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Re: Unbelievable - housing

Quote:
Originally Posted by ERD50
If this guy qualified for what would be a $6000 mortgage payment, he must be making around $200K. So, we are supposed to feel sorry for him, for buying more house than he could afford? And maxing his leverage?

So, the builder is supposed to keep the price up, and leave the houses go unsold, to protect this guy against his own bad decision? The builder should eat the money, for what?

Funny how you never see a story like this:

Hey, I made a bundle turning my house over for a quick profit during the housing boom! I think I'll share some of my profits with the builder and give some extra to the nice bank that gave me the loan. I mean, I should share the gain with them, right?


Don't hold your breath - when they make money, it is all due to their brilliance. When they lose it, it must be someone else's fault.

-ERD50

Well, even if the builder kept the prices up, it would not matter.. the houses would have gone unsold and he would have lost value anyhow... that is how the market works... a willing buyer and a willing seller determine the price... there were no willing buyers at the high price... he lost... but, that is to high of finance for him I guess...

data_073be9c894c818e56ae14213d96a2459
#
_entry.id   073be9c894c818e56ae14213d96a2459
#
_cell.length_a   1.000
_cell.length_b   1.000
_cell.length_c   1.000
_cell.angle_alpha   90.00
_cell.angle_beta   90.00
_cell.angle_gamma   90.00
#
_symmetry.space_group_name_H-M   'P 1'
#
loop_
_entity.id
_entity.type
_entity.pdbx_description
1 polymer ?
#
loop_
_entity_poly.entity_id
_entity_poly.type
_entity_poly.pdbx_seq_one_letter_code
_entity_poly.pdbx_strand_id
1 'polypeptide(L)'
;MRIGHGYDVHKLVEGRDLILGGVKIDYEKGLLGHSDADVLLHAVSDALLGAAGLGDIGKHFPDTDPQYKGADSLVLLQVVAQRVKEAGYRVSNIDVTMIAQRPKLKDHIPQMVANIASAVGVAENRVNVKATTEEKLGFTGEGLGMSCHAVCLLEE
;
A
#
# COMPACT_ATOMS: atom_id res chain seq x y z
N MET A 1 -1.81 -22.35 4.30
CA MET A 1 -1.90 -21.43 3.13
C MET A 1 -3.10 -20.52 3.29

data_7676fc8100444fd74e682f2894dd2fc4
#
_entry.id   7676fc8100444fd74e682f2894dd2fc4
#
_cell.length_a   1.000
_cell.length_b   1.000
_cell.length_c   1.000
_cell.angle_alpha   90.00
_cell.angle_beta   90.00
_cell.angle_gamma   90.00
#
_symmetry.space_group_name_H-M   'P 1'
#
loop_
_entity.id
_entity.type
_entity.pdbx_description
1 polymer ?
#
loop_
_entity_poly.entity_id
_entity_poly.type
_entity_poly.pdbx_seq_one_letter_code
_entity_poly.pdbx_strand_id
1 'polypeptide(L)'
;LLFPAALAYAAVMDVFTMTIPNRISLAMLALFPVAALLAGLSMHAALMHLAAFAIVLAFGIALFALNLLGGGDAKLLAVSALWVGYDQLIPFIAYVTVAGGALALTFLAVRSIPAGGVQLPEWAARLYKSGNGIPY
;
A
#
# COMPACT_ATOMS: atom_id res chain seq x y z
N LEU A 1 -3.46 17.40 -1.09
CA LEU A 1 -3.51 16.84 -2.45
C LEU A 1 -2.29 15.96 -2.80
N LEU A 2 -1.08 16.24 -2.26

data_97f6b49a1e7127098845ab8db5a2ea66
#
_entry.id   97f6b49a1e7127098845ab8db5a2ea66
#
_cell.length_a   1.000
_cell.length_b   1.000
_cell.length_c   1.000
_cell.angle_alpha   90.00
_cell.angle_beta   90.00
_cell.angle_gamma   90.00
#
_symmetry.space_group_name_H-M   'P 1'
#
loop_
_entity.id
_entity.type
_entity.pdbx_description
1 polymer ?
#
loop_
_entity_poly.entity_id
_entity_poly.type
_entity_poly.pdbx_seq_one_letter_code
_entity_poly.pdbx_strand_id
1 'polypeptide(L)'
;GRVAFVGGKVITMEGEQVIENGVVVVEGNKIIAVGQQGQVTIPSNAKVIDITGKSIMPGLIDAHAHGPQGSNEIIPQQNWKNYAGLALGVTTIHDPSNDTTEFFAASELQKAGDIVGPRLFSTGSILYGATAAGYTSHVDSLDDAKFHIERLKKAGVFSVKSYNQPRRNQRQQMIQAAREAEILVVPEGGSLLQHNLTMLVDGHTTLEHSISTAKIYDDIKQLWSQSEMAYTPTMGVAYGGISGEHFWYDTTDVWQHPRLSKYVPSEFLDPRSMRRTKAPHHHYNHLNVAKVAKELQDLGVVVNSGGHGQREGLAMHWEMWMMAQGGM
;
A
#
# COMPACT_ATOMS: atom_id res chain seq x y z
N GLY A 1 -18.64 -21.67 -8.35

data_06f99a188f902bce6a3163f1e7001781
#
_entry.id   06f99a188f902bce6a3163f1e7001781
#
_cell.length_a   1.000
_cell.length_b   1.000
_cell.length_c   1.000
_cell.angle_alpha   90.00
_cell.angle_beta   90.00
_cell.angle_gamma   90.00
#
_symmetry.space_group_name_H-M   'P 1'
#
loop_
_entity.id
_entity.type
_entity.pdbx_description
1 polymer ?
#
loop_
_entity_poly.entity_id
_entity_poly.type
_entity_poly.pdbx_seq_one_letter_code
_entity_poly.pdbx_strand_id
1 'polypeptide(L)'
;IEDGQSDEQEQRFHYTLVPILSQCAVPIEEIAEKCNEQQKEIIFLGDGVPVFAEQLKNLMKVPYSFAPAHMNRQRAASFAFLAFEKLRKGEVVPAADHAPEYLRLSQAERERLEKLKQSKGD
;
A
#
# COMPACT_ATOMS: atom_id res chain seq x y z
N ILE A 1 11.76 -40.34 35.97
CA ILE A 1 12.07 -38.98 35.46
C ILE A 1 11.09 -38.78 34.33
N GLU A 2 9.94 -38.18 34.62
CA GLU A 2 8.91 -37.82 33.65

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Re: Unbelievable - housing
Old 12-14-2006, 07:34 AM   #11
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Re: Unbelievable - housing

If this guy qualified for what would be a $6000 mortgage payment, he must be making around $200K.

But in a case like this, with an adjustable mortgage, did they qualify the guy for a $6000 mortgage payment or did they only qualify him for the initial terms, of $3000 per month? I agree, that it's pretty stupid for a person to get in over their heads like that, but at the same time, I think it's pretty stupid for the bank to qualify them in the first place!
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Re: Unbelievable - housing
Old 12-14-2006, 07:43 AM   #12
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Re: Unbelievable - housing

Quote:
Originally Posted by Andre1969
But in a case like this, with an adjustable mortgage, did they qualify the guy for a $6000 mortgage payment or did they only qualify him for the initial terms, of $3000 per month? I agree, that it's pretty stupid for a person to get in over their heads like that, but at the same time, I think it's pretty stupid for the bank to qualify them in the first place!